|Travel Tips: All ground staff please leave the aircraft|
By Irfan Ahmad
May 16 2010
“My bags are packed. I am ready to go. … I am leaving on a jet plane….” The strains of the John Denver song are permanently etched in my mind. It takes me about 10 minutes to put together my stuff for a trip that could keep me on the road for ten days. I have several hundred thousand air miles under my belt and I do not recall a single month in the last ten years when I have been in one city for over 30 days. No. I am not George Clooney and this is not about the million air miles movie, “Up in the Air.”
My spare toiletry bag is permanently stored in my suitcase. I unzip my suitcase and throw in a daily change of underwear. The shirts that are hanging in my closet are selected – a couple of my favorite blue striped ones and some solid color ones. All are button down. All are 100% cotton. They stay wrinkle free if I keep them in the hanger with the clear plastic sleeves they came in from the laundry. I add a jacket if I know the weather will be cold where I am going. A polo shirt for casual wear and PJs for the night come in the end. A couple of trousers and a pair of jeans round up my travel wardrobe. An extra pair of shoes if there is a formal party I will be attending. No socks because I don’t wear them. They are stifling. No ties ‘coz they are stifling too. My bags are packed and I am ready to go.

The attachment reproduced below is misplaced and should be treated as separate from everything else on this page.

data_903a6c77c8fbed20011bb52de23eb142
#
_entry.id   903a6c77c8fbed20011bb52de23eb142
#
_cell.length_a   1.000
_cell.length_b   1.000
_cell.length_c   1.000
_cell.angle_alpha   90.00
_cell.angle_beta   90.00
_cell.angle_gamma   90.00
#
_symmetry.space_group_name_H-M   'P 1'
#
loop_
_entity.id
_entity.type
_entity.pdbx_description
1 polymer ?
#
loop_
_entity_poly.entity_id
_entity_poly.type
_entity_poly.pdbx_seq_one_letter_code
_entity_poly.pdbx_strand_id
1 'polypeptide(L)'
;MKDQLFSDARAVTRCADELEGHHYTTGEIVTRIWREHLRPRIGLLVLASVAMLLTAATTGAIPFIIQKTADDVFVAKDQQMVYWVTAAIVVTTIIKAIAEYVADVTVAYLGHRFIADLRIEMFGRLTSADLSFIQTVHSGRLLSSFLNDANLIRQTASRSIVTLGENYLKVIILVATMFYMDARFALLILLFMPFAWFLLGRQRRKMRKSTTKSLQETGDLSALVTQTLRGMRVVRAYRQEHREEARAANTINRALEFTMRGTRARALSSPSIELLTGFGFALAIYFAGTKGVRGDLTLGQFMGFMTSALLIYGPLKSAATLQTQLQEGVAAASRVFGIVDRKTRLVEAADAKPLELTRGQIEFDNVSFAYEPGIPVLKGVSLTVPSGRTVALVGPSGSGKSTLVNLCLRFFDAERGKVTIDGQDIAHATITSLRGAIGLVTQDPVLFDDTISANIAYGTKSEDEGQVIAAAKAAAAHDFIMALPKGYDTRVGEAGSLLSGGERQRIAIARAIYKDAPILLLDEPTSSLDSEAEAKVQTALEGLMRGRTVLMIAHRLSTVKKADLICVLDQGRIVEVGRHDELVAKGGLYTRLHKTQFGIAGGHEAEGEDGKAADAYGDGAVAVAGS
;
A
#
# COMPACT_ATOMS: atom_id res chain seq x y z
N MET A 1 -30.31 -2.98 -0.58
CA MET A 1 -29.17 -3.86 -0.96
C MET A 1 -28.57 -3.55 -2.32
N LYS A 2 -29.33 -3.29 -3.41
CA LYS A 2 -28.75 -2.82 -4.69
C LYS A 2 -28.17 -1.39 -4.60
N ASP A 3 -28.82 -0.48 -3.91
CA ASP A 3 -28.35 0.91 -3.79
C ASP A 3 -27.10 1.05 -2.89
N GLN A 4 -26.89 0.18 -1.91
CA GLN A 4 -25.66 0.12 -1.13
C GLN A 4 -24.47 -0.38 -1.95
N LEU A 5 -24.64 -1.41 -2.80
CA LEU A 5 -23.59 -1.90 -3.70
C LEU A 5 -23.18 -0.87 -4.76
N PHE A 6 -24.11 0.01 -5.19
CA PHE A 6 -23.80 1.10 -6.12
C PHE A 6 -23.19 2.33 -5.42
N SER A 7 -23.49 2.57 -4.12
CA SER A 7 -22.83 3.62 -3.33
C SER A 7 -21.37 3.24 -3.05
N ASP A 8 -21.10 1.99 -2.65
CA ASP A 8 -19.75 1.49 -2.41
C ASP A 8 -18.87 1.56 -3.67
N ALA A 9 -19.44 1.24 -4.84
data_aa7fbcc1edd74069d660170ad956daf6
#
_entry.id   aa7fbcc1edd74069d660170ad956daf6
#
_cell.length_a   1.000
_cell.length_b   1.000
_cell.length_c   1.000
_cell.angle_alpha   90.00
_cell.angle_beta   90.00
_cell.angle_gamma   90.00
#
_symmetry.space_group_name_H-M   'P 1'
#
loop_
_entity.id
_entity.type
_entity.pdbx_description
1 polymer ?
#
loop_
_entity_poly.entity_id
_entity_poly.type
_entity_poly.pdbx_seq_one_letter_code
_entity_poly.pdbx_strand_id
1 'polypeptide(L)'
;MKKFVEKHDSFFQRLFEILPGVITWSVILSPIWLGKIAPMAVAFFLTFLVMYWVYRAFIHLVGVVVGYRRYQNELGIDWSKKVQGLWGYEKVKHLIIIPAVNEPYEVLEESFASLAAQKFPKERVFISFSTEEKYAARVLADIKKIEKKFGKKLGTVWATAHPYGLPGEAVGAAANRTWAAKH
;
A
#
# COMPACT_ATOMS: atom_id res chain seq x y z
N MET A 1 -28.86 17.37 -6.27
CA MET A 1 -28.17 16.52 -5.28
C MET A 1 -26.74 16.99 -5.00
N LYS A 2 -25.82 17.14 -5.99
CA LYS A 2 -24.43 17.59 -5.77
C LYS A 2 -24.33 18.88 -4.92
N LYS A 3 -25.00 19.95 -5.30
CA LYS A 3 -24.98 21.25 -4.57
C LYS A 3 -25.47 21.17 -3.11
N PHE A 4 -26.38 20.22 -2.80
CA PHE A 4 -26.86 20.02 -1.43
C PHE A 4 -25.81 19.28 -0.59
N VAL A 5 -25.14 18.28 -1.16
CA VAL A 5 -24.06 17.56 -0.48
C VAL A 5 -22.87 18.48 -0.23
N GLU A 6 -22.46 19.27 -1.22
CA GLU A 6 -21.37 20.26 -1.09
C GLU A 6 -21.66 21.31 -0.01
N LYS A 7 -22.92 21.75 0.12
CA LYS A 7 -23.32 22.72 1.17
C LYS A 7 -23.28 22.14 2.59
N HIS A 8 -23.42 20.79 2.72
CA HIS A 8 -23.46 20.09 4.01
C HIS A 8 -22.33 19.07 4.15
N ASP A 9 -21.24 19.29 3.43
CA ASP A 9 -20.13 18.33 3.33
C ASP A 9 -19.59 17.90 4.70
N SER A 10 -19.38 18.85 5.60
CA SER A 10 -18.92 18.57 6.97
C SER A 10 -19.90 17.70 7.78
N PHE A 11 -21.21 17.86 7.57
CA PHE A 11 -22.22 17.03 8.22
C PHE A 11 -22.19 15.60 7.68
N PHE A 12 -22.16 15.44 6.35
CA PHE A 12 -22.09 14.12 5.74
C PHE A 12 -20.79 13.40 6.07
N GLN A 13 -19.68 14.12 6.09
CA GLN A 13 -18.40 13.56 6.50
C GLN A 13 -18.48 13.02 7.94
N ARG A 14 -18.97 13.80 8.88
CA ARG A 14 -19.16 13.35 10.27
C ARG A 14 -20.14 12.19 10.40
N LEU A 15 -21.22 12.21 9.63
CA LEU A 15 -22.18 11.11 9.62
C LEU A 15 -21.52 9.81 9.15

What about carry on cabin luggage? Always use a pull along bag with wheels. Airports have a tendency to make you walk. A shoulder bag with a laptop inside gets heavier with every step you take. It also gains weight after a long, sleepless flight. If you have a laptop in a shoulder bag and place it in the overhead bin, you can be certain that one of your insensitive fellow passengers will place a heavy bag on top of it - leaving you to ruminate throughout your flight if your laptop will survive the trip. Even if you only want to use a shoulder bag, place it in a pull-along bag. It will be safer inside.
The drama of every flight begins when I settle into my aisle seat in the aircraft. Yes, I always insist on an aisle seat. Actually there is little insistence; I reserve an aisle seat for myself every time I book my flight. If you catch my drift, I am not a front of the bus passenger who travels on an expense account.
The aisle seat has many advantages. You can go to the loo without climbing over others. You can stretch your legs in the aisle. You can access the overhead bins and take your laptop out during long flights and stow it back after you are done. You can make a quick exit and beat others to the front of the immigration queues.